(HealthDay News) — Men living alone have more advanced cutaneous malignant melanoma (CMM) at diagnosis and have reduced CMM-specific survival, according to a study published online March 31 in the Journal of Clinical Oncology.

Hanna Eriksson, MD, PhD, from the Karolinska Institutet in Stockholm, and colleagues examined the correlation between cohabitation status, clinical stage at diagnosis, and disease-specific survival in a cohort of 27,235 patients from the Swedish Melanoma Register. The patients were diagnosed with primary invasive CMM between 1990–2007 and were followed through 2012.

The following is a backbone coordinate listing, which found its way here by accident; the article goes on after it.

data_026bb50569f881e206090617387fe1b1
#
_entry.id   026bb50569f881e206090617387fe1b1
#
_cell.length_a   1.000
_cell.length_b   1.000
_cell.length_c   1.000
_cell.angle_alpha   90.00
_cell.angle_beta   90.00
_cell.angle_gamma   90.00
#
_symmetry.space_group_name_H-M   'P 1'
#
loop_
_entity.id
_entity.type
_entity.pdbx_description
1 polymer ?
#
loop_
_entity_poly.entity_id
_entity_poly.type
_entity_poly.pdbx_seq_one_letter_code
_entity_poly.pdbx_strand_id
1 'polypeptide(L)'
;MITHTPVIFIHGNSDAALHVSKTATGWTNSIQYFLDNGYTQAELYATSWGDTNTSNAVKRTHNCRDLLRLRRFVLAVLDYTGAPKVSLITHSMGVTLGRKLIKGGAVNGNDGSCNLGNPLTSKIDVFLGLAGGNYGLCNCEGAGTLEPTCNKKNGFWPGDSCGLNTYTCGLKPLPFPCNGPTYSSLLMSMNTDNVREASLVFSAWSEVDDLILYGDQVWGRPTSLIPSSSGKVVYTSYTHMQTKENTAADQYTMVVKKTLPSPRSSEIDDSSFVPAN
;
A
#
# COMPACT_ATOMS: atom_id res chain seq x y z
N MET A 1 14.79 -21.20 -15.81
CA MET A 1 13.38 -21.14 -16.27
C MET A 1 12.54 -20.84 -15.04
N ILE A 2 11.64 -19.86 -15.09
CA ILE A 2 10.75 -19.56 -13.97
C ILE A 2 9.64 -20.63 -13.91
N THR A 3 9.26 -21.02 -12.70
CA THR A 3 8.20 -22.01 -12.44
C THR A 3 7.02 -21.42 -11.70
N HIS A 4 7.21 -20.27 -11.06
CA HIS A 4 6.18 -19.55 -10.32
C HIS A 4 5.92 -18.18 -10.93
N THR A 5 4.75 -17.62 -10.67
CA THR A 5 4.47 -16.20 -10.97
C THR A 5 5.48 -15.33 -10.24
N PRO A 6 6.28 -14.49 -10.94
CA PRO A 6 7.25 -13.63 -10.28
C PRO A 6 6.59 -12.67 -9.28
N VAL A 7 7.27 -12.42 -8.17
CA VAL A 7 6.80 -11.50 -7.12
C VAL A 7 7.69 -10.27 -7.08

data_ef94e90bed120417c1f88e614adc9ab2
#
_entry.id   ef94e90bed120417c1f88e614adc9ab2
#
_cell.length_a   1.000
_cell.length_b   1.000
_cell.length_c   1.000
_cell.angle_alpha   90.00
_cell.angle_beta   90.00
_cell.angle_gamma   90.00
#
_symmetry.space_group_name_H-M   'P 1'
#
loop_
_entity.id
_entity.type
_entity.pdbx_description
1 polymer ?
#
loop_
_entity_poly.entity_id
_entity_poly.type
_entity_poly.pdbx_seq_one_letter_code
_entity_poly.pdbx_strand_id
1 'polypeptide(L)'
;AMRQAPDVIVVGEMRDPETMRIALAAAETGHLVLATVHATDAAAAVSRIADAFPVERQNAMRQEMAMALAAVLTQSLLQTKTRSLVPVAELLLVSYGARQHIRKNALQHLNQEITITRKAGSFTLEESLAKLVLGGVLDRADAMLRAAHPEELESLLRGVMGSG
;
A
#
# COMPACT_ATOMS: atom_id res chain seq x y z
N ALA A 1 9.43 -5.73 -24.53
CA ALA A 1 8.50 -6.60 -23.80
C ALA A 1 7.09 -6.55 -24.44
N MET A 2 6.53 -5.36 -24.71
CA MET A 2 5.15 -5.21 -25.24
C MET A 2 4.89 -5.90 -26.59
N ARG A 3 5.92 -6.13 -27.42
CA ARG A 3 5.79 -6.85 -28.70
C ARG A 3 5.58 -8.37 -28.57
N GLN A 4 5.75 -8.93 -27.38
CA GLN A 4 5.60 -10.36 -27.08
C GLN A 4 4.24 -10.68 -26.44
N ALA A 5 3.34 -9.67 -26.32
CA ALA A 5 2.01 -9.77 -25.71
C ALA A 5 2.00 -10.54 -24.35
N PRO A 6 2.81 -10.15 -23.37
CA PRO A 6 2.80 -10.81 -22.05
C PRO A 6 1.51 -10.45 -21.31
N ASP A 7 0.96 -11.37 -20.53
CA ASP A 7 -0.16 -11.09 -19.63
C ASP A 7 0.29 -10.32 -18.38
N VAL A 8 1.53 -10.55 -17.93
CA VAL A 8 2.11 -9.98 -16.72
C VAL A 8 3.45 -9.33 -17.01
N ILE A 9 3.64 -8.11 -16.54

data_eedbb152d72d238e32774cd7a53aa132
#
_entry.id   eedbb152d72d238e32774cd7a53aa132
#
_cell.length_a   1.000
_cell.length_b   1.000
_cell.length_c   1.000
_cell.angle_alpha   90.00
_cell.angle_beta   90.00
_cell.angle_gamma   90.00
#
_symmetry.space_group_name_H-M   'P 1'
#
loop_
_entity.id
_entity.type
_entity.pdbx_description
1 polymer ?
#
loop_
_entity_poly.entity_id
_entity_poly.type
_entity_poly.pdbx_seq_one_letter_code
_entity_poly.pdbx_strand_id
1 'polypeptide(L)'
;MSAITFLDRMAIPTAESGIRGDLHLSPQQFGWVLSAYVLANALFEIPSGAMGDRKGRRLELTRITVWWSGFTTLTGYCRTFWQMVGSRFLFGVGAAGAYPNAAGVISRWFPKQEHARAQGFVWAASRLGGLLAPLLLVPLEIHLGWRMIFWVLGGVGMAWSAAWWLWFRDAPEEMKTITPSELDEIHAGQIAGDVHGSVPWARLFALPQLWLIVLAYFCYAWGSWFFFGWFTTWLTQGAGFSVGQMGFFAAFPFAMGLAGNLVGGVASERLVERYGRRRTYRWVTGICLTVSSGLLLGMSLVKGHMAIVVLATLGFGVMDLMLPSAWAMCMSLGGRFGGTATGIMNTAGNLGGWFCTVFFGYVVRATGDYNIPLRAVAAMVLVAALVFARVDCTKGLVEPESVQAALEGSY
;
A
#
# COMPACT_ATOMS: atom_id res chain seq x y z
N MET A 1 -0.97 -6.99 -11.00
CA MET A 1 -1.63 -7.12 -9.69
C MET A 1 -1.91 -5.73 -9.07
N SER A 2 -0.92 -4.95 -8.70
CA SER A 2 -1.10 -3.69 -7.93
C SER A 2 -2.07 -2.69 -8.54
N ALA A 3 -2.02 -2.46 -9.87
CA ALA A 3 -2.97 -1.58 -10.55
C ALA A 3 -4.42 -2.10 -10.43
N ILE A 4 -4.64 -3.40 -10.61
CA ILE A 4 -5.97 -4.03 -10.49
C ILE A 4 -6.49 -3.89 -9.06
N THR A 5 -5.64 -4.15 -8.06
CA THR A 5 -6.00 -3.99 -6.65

The researchers found that men living alone had significantly increased odds of higher stage at diagnosis, compared with those living with a partner, even after adjustment for age at diagnosis, level of education, living area, period of diagnosis, and tumor site (stage II versus stage I: odds ratio, 1.42; stage III or IV versus stage I: odds ratio, 1.43). Women living alone also had increased odds of diagnosis at stage II versus stage I (odds ratio, 1.15). After adjustment for the same factors, men living alone had significantly decreased CMM-specific survival (hazard ratio for death, 1.48; P<0.001). After further adjustment for all potential and established prognostic factors, the association for men living alone and decreased CMM-specific survival remained significant (hazard ratio, 1.31; P<0.001).

“This emphasizes the need for improved prevention and early detection strategies for this group,” the authors write.

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